Recap: 'Heroes' - 'Acceptance'
The cliché, “Those that forget their past are doomed to repeat it,” got a solid work-out in a surprisingly solid episode of “Heroes” tonight. Then again, once one saw the phrase “Written by Bryan Fuller” come on-screen during the opening credits, many a fan’s eye lit up from their dull, habitual gaze and perked up for the first time since…well, since Fuller last wrote an episode.
Is Bryan Fuller the answer to not only quality television, but global warming, the Middle East conflict, and Nickelback’s reign of terror atop the Billboard charts? Unlikely, despite what many a critic might have you think. But he knows how to breathe life into the characters of “Heroes” that eludes the majority of the show’s writing staff. His scripts take stale characters and invigorate them to the point where you remember when you couldn’t wait to see the outcome of the previous cliffhanger. And tonight’s episode, “Acceptance,” featured one hell of a cliffhanger.
I’m taking what they’re giving/Cuz I’m working for a living
Tracy and Noah find themselves in the unfortunate place of being unemployed during these tough economic times. And yes, they do seem to exist in our world, courtesy of a quick mention of the economy on Claire’s behalf. A simple move to place the show’s world into ours, it was a nice touch to remind the audience of the show’s original conceit: a look at super powered people in our own world.
Both are simultaneously overqualified and underqualified. Noah mockingly calls himself a “company man” (a nice shout-out to the show’s best episode, the Fuller-penned “Company Man” in Season 1), but reminds a supportive Claire that his vast experience in Primatech Paper couldn’t land him a job at Dunder Mifflin. As for Tracy: she’s got brains, but all Governor Malden cares about is going upstairs and “mak[ing] each other happy.” Apparently, Governor Malden learned his pickup lines from Borat.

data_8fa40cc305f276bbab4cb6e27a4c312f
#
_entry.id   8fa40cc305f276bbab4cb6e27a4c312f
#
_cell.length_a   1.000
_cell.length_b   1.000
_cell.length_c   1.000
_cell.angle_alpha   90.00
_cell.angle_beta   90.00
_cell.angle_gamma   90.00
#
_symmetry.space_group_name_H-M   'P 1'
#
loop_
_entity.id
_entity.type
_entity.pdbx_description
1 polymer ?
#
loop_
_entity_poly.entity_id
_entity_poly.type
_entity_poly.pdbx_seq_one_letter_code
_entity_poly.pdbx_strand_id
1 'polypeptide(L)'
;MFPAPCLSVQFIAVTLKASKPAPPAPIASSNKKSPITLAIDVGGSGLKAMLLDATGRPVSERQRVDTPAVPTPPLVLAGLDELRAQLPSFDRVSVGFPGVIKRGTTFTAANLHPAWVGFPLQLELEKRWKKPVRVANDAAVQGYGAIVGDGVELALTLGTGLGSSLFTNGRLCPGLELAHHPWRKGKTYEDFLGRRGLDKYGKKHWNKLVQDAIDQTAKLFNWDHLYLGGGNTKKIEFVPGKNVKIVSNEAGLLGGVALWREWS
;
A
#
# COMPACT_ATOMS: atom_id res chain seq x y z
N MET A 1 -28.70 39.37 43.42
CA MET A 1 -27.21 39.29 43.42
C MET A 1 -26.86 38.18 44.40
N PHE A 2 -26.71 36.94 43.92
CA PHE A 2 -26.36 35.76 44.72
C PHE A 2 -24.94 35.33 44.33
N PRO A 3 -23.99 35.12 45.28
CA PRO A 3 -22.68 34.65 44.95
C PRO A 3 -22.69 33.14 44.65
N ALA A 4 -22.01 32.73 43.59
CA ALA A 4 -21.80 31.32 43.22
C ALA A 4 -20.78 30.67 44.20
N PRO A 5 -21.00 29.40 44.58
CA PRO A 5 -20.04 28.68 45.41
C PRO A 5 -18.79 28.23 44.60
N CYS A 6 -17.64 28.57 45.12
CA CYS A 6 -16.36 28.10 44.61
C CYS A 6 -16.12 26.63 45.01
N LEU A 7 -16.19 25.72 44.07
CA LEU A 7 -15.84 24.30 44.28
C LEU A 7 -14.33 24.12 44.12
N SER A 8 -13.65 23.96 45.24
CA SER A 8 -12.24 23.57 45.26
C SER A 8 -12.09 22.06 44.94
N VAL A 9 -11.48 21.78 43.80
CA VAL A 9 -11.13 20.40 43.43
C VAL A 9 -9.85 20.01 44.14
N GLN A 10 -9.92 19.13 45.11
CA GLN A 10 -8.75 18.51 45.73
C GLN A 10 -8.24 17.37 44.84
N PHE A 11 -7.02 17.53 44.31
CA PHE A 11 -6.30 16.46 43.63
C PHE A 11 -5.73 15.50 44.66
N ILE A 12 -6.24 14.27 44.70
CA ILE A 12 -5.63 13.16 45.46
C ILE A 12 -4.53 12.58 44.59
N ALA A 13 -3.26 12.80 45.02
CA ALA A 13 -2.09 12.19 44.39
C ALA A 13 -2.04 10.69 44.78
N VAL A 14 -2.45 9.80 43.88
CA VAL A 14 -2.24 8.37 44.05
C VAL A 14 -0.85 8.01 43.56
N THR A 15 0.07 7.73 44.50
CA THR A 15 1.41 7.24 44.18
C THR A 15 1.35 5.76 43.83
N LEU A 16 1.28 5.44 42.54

Both characters are driven by their professional ambition, but both realize that the professions they have inhabited no longer fulfill them. In fact, their previous jobs disgust them. I could have gone without Tracy’s life almost literally going down the drain during an emotional meltdown, but overall I bought the connection between these two much more than in the volume’s opening hours. Tracy and Noah hopefully will have new purpose going forth, a prospect that seemingly frightens Big Bad Samuel. Good. I remember when Noah wasn’t Noah, but HRG. HRG used to scared me. Happy to see if he can do it again.
(Also, kudos to “Heroes” for containing scenes involving Claire that didn’t make me want to bang my head against the wall repeatedly. That’s a super power in and of itself.)
If you fall I will catch you, I'll be waiting/Time after time
Oh, Hiro. Season 1’s audience on-screen conduit to the fantastical has devolved into fanboy punching bag over the years. Too many antics, too much grating behavior, and too many times where he violates common sense in order to give the show some sort of conflict. So what happens this week? He gets humanized, and I feel for the character for the first time in ages.
Now, I’m not a fan of Hiro’s sudden desire to micro-manage the past in order to achieve results on an individual level. (See: “violates common sense.”) But since the show’s already sent Hiro down Route Sixty-Suck, presenting the potential futility of this tactic was a fantastic way to insert humor into Hiro’s storyline without making him a pathetic clown. His constant attempts to prevent a fellow coworker (Tadashi) from self-destructing fail, leading to 47 timelines in which Tadashi manages to photocopy his posterior using company property.